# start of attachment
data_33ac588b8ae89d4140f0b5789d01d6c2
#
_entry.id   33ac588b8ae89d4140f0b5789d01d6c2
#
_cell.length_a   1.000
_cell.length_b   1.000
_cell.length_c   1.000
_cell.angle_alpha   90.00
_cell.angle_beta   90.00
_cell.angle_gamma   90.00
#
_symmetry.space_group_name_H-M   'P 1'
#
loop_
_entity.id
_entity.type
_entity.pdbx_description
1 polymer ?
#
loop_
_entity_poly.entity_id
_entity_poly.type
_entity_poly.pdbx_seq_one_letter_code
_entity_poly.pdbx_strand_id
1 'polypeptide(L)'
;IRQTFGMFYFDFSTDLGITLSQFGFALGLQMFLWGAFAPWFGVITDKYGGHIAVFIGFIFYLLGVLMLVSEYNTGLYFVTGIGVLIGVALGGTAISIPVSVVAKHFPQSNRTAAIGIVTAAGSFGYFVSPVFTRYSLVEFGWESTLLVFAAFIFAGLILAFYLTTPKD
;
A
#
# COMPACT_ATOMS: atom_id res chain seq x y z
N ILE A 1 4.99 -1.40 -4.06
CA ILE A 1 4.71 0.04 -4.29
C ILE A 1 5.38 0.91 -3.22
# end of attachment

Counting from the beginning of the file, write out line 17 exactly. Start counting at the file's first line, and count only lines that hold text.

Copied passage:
_entity.pdbx_description